Full Details Released on 2015 Kia Soul EV’s “Advanced Battery”


Soul EV Live in Chicago

Soul EV Live in Chicago

The 2015 Kia Soul EV is set to launch in the US in Q3 of 2014.

Most of the details on the upcoming electric Soul are known, excluding price:

    • 109 HP
    • 210 Pound-feet of torque
    • 27 kWh lithium polymer battery pack
    • Target range of 80 to 100 miles according to Kia
    • Recharge in under 5 hours on 240 volt (via 6.6 kW on-board charger) or 80% in 33 minutes via 50 kW CHAdeMO quick charge
    • 0 to 62 MPH in less than 12 seconds
    • Top speed of 90 MPH
    • Projection type headlamps
    • LED positioning lamps
    • LED rear combination lamps
    • Aerodynamically shaped 16-inch alloy wheels.

Here’s what Kia says in regards to the US launch:

Kia Soul EV Battery

Kia Soul EV Battery

 “The Soul EV will initially be sold in California and Oregon in the West and several Eastern states including New York, New Jersey and Maryland, the regions with the largest EV markets and infrastructure. KMA will look to offer the vehicle in other markets in the near future as infrastructure and demand grow. Pricing for the Soul EV will be announced closer to the vehicle’s launch.”

Ahead of its launch, Kia has informed us of the battery technology found in the Soul EV:

Advanced battery for Kia Soul EV

  • Class-leading battery cell energy density of 200 Wh/kg ensures driving range of up to 200km
  • Innovative application of Nickel-rich high capacity cathode material

Soul EV power pack features lithium-ion polymer battery cells supplied by SK Innovation

The forthcoming Kia Soul EV is to come with a class-leading battery energy density of 200 Wh/kg as a result of a three-year joint development programme between Kia Motors Corporation and SK Innovation in Korea.

Kia engineers have developed the outstanding power pack featuring 192 lithium-ion polymer battery cells in eight modules, delivering a total battery capacity of 27 kWh. The pack incorporates state-of-the-art thermal control technology to maintain individual cells at optimum temperature and structural design to enhance crash worthiness.

Nickel-rich NCM (nickel-cobalt-manganese) cathode material is used in the mass production of the battery cells for Soul EV. Energy density, which is dependent on cathode capabilities, is a core performance factor deciding EV driving range. By exploiting the class-leading energy density of its battery, the Soul EV offers a driving range of around 200 km on a single charge.

High performance electrolyte additive and anode materials were also developed to meet various performance requirements, such as safety and lifecycle, while maintaining high energy density.

Soul EV Live in Chicago

Soul EV Live in Chicago

In addition, a special secure separator is used in the Kia Soul EV’s battery cells. The separator determines the safety and the charge/discharge speed of the battery. It has improved thermal resistance, which helps to keep the cell secure from exposure to heat or fire by preventing the shrinking of the separator if the temperature of the cell increases beyond normal levels.

Soul EV Live in Chicago

Soul EV Live in Chicago

Together, the low electrical resistance battery cell, proper battery system thermal control and accurate state-of-charge calculation improve the charging performance, thereby enabling an outstanding ‘fast charge’ time of 25 minutes (100 kW DC) or 33 minutes (50 kW DC). Full recharge time, depending on power source, takes up to five hours (6.6 kW AC).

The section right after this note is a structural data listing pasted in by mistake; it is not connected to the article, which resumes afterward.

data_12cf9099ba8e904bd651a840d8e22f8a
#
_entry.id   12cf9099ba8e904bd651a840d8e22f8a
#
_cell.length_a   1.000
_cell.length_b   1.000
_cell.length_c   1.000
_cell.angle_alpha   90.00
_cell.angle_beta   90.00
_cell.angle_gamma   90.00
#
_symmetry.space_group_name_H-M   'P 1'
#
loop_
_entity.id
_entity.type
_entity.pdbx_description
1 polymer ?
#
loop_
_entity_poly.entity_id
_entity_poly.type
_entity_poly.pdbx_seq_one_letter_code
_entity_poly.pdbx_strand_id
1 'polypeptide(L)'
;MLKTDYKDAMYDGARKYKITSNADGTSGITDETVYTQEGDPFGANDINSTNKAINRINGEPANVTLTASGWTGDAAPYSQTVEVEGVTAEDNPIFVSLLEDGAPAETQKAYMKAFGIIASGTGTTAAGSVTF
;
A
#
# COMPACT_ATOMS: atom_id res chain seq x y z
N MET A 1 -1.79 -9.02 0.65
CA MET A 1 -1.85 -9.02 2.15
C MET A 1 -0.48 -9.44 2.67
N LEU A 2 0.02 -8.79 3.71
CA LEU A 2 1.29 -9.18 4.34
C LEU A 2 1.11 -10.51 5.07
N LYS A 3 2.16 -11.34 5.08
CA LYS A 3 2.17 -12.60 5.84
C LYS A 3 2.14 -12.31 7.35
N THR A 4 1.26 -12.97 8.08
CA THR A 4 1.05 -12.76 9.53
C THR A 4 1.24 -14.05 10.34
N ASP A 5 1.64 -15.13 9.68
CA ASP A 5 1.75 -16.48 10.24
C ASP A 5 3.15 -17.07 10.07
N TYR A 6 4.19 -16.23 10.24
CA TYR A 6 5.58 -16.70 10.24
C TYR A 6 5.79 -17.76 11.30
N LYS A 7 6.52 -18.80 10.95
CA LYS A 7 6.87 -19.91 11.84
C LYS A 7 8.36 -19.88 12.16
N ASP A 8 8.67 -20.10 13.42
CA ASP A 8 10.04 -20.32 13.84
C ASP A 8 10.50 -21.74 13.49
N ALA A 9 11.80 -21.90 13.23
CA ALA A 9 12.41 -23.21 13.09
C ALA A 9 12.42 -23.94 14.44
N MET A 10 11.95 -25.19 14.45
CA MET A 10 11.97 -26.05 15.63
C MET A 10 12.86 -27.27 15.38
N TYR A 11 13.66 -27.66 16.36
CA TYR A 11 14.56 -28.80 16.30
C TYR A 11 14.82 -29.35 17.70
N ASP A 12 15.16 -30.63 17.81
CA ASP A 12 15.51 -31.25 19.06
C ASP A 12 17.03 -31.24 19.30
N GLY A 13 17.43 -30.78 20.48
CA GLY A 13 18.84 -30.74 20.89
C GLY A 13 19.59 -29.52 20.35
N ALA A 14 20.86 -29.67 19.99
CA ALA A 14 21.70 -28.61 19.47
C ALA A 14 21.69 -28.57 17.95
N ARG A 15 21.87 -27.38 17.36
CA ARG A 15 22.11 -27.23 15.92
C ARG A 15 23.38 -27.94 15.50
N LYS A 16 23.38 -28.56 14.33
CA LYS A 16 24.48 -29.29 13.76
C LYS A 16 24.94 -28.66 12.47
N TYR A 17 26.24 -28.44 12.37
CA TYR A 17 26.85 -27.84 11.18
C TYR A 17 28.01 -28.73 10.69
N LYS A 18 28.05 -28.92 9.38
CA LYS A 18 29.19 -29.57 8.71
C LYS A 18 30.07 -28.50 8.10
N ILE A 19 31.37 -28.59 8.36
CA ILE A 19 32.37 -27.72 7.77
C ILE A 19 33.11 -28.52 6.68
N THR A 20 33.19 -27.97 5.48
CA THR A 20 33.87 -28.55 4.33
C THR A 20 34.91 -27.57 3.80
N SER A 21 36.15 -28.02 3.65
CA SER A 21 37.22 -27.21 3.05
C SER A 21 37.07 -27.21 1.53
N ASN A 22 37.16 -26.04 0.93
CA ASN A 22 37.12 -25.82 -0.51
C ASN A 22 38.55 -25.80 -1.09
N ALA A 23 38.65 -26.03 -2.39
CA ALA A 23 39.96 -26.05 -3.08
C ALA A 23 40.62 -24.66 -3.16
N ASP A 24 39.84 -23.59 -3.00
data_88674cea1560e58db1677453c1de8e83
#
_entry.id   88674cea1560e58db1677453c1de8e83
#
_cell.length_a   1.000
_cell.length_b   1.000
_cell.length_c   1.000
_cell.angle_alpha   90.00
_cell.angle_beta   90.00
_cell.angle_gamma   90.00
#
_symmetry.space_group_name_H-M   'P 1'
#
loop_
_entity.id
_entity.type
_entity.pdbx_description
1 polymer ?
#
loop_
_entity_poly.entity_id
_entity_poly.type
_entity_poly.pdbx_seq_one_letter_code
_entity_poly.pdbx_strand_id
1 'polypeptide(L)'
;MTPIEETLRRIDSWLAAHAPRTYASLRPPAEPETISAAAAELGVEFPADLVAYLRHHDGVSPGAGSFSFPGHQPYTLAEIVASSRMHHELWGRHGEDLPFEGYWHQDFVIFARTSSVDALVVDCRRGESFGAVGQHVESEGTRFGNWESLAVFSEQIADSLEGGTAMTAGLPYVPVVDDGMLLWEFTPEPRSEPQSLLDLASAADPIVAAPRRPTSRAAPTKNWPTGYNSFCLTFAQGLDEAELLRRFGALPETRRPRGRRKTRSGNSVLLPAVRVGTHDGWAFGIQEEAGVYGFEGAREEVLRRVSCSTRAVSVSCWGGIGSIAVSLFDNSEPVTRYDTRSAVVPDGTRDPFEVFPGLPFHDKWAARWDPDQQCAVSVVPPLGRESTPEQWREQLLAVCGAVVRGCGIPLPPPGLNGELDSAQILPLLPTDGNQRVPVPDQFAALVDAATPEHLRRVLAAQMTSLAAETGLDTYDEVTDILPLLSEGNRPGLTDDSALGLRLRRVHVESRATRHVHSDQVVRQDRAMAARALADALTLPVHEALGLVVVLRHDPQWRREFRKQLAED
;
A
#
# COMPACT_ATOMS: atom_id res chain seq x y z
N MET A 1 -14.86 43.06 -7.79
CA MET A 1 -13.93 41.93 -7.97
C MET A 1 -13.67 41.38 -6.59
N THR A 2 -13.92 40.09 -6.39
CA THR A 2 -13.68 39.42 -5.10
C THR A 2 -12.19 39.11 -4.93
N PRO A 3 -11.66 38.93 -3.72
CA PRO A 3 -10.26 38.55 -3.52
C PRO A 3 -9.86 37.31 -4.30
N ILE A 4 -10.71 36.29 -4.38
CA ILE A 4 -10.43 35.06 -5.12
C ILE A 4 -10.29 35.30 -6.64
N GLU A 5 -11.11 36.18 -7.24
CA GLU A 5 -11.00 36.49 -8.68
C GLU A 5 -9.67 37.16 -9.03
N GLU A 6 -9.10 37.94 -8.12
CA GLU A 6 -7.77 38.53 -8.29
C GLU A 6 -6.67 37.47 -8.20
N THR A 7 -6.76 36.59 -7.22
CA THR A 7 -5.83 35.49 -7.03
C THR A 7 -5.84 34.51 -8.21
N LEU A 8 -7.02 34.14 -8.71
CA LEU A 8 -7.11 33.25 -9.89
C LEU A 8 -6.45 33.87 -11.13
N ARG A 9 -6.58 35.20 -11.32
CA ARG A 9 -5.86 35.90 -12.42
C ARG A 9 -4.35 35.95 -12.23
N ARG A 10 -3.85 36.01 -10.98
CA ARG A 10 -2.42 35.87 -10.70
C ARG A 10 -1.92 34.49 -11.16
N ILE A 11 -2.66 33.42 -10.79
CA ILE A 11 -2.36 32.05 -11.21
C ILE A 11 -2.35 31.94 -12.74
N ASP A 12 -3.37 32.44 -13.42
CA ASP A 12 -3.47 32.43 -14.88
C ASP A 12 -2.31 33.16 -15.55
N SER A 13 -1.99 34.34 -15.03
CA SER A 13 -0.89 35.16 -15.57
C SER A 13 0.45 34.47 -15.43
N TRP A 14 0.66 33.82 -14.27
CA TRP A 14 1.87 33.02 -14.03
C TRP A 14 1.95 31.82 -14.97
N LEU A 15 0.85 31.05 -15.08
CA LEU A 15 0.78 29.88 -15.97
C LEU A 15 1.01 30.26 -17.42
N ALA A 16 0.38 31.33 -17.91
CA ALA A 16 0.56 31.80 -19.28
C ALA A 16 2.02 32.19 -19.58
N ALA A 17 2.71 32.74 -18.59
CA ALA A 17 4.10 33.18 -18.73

The electrolyte additive used in the Soul EV will prevent the degradation of battery performance at both low and high temperatures, expanding the temperature range of the battery usage and reducing the fluctuation of the driving range according to the weather.

Cold weather is notoriously hostile for a battery and the Soul EV features a battery heating system, which warms-up the battery while the car is plugged into the grid, prior to use. This helps to maintain optimum battery performance regardless of external temperature.

For maximum ‘active safety’ the battery module is fitted with an overcharge protection device that cuts the high voltage circuit if ever the battery cell swelling phenomenon should occur due to overcharging.

Optimisation of the raw materials used to create the cathode morphology control and surface coating, the anode surface coating and electrolyte additive, plus the excellent mechanical strength of the separator, ensure best-in-class durability and safety of the cell.

Soul EV Live in Chicago

Soul EV Live in Chicago

Background to Batteries

A lithium-ion battery is a rechargeable battery which saves the electric power as chemical energy and uses it when necessary. The lithium-ions move from cathode to anode during charging and from anode to cathode during discharging. The electrolyte is necessary as a medium for the transfer of the lithium-ions and the separator is necessary to separate the anode and cathode electrically.

Generally the cathode consists of heavy oxides and can store less electricity per weight than the anode which consists of light carbons. To increase the energy density (energy to weight) of the battery pack it is important to increase the quantity of the electricity stored by the cathode, since the quantity of electricity should be balanced between the cathode and anode.

Lithium-ion polymer is the common name for the battery type which uses ‘pouch film’ as a packaging material. The name lithium-ion battery refers to the battery type which uses a metal can as a packaging material.

The advantages of a lithium-ion polymer battery – over normal lithium-ion batteries – include: greater efficiency due to the simple cell structure (fewer parts), lower costs, increased safety and reliability (thanks to better thermal diffusion and internal pressure control), ease of manufacture in a variety of capacities and shapes.